‘Power Brokers’: Tips From The Top

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Bill Stoecker hadn’t even practiced his “surprised” face.

He turned to his wife, Paige—seated next to him at Town & Country Real Estate’s annual holiday party—as she looked to her husband. Then, simultaneously, they smiled.

The nearly 20-year veteran had won Top Producer. And his wife wasn’t the least bit shocked.

“I knew you had a good year,” she remarked after her husband accepted his award, “because you were never home.”

The housing market is not an industry for the fainthearted, according to Town & Country founder Judi Desiderio. The keys to success are simple: tenacity, work ethic, tough skin, a competitive and social nature, and negotiation skills.

But, most important, “power brokers” must truly love real estate, she said.

“There are very few power brokers, and the circle of power brokers who stand the test of time is even smaller,” she explained in an email. “Just about all the qualities listed above are innate, not learned behaviors, which leads me to believe—as the owner broker—the next generation of power broker is out there, sometimes in other careers, waiting to be groomed.”

Seven years ago, The Corcoran Group plucked Lilly Schonwald from its Sunshine Marketing Group—where she consulted with developers on high-end condominiums in Manhattan—and dropped her into home sales in the Hamptons.

In 2013, she sold more than $23 million—nabbing her Rookie of the Year earlier this month at the agency’s annual awards ceremony.

“For me, the experience is a win-win,” she said. “I get to work with people that I like, meet new and interesting people along the way, and live in one of the most beautiful places on earth.”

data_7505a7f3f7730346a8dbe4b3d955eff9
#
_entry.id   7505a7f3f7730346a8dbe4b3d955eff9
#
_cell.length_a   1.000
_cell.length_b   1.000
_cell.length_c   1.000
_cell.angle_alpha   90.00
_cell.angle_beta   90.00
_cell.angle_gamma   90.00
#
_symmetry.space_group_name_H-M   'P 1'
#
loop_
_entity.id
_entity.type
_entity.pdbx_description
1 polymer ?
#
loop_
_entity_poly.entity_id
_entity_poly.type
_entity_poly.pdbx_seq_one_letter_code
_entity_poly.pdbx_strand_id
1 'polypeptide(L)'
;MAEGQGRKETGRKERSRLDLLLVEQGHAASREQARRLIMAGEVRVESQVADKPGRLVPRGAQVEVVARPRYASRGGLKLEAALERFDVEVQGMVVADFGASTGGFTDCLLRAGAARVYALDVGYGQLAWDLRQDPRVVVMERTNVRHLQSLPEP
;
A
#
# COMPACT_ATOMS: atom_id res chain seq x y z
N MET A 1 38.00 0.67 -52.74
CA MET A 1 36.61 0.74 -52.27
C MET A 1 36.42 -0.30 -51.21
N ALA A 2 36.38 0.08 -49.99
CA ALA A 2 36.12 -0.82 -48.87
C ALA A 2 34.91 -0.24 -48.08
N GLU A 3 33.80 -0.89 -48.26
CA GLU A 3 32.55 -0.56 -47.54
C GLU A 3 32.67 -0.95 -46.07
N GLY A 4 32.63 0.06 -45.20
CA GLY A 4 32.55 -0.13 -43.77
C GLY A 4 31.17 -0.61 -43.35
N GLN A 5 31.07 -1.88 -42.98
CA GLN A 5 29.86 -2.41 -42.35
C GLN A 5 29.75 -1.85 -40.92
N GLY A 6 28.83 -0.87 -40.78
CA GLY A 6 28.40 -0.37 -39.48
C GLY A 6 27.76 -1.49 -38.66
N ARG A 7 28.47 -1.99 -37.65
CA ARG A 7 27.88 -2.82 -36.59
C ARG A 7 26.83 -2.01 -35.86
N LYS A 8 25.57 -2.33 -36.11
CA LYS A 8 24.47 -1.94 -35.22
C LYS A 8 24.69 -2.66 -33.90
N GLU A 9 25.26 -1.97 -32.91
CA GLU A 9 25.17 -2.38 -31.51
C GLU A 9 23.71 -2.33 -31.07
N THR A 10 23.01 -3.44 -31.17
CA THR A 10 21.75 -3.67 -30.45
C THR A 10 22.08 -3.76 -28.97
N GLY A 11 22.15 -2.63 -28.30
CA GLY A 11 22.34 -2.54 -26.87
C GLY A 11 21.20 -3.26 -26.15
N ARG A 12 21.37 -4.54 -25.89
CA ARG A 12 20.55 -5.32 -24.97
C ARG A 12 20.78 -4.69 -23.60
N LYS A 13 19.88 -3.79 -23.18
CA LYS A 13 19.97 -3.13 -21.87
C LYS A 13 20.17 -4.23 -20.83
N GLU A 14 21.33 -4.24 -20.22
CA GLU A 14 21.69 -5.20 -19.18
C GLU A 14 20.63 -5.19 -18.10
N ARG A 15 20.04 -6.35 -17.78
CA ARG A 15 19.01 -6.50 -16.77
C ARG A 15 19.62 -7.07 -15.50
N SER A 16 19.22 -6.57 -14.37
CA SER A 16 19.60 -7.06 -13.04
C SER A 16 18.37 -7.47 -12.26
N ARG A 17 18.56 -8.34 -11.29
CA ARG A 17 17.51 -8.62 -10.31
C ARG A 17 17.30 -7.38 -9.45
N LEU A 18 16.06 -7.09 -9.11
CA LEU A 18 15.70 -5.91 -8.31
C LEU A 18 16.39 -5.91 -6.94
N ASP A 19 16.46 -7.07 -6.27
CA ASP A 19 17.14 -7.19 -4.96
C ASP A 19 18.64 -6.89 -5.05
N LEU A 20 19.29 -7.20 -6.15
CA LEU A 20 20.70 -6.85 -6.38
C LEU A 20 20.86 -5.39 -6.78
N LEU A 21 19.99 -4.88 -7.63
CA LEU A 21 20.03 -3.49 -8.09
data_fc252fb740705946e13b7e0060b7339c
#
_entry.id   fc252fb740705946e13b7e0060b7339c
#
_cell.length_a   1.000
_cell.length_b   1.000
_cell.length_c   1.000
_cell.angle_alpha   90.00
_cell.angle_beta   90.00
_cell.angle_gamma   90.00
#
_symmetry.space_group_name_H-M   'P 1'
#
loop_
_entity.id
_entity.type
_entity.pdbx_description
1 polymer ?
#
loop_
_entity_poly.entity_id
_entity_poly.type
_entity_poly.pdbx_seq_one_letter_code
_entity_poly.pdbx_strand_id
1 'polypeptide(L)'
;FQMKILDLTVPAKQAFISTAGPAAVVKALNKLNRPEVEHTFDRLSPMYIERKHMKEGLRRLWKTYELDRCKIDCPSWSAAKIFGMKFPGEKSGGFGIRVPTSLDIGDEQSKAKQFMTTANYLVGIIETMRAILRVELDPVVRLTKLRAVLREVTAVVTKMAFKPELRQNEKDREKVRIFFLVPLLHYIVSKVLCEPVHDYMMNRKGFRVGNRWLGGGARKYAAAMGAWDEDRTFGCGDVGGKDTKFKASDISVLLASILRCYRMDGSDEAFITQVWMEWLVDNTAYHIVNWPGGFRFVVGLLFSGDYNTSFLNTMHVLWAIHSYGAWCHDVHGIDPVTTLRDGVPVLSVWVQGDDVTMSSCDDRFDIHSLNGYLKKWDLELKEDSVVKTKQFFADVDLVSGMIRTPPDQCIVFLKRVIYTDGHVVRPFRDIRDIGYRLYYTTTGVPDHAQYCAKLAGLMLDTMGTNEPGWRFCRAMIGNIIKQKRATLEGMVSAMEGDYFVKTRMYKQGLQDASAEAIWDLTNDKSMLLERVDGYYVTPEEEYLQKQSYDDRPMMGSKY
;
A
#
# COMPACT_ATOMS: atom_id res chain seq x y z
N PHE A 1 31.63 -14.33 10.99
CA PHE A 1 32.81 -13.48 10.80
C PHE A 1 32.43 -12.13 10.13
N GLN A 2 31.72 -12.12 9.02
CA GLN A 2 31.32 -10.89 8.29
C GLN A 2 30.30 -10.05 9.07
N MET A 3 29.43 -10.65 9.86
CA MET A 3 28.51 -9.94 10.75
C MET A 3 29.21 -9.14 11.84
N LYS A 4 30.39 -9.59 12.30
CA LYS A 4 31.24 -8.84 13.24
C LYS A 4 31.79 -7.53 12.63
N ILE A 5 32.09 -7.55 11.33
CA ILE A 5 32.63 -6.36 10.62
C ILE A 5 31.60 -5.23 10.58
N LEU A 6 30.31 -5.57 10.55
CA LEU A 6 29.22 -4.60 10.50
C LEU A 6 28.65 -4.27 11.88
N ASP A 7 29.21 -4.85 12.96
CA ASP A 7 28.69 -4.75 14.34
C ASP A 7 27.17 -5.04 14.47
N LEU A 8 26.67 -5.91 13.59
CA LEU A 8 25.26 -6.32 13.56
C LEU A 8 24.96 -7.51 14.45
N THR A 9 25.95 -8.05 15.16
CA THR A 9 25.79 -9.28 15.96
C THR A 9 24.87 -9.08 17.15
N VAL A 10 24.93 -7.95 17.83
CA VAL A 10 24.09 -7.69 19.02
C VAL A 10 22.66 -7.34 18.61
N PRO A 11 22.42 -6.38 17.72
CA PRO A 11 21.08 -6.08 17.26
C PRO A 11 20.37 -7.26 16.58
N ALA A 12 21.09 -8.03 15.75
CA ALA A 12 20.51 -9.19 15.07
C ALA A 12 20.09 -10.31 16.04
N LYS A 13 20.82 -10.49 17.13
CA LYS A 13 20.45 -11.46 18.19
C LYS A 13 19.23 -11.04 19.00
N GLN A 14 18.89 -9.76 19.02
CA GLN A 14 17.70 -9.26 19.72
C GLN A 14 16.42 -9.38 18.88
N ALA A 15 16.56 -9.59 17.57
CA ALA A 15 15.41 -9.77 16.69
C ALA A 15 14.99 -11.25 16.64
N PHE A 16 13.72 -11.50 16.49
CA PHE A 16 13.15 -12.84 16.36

And reside in a location with some of the highest residential price tags across the country. In December, Corcoran agents Peter Huffine and Tim Davis made history with the $75-million closing of Wooldon Manor in Southampton—a 10,000-square-foot, seven-bedroom, English Tudor-style estate with more than 500 feet of oceanfront once home to Edmund C. Lynch, a founding partner of Merrill Lynch—that secured them 2013 Top Deal of the South Fork.

Later that night, Mr. Davis swept the competition, earning Highest Rental Price and Top East End Agent.

With more than 30 years in the industry, he has finally reached the pinnacle. And this is just the beginning, he said.

“My goal was to be number one in the market. I set that for myself in January 2013,” he said during a telephone interview. “I achieved my goal. A lot of hard work and a lot of good timing, and it was the first year that my son started working with me, so I was very pleased to have him by my side.”

According to Paul Brennan, Douglas Elliman Real Estate’s Hamptons regional manager, 90 percent of a thriving career—and life—is simply showing up. And living by that credo.

The agency’s top producer Erica Grossman knows that well, she said during a telephone interview. Honesty, integrity and work ethic are what separate the best from the pack.

“Show up each and every day, and be willing to do whatever it takes to service the customer or client,” Mr. Brennan explained in an email. “The rest of the 10 percent is understanding that it’s not about how many times you get knocked down—and you will—but how many times you get up. Be that and success will follow.”

Mr. Stoecker has learned that lesson firsthand, he said during a telephone interview. It took him a number of years to figure out where he was supposed to be.

As it turns out, the answer was his hometown: East Hampton.

“I was involved in banking in New York, then in the Middle East and, from there, in London and covering Europe. After living overseas for so many years, it was time to come back,” he said. “It was like going into a situation with a clean sheet of paper. I was very excited the first day I got a commission because it was like a new venture for me. And I could just work as hard as I wanted to.”

Just like that, Mr. Stoecker was hooked. He poured himself into real estate, while raising his two sons—William, 16, and Christopher, 13, who may well be the next generation.

“One of my kids, one day, said, ‘One of my friends has a house that they want to sell.’ He gave me the contact person and I got the listing,” Mr. Stoecker said. “And when we sold the listing, I just gave my kid a little bonus check.”

With the added incentive, the agent’s children are sticking by his side. The same couldn’t be said of Mr. Stoecker’s former partner in real estate. Going into 2013, his team of two dissolved into a solo endeavor.

It turned out to be the greatest thing that could have happened to him, he said.

“After losing a partner, I ended up having the best year in my career,” Mr. Stoecker said. “I think it’s definitely going to continue.”

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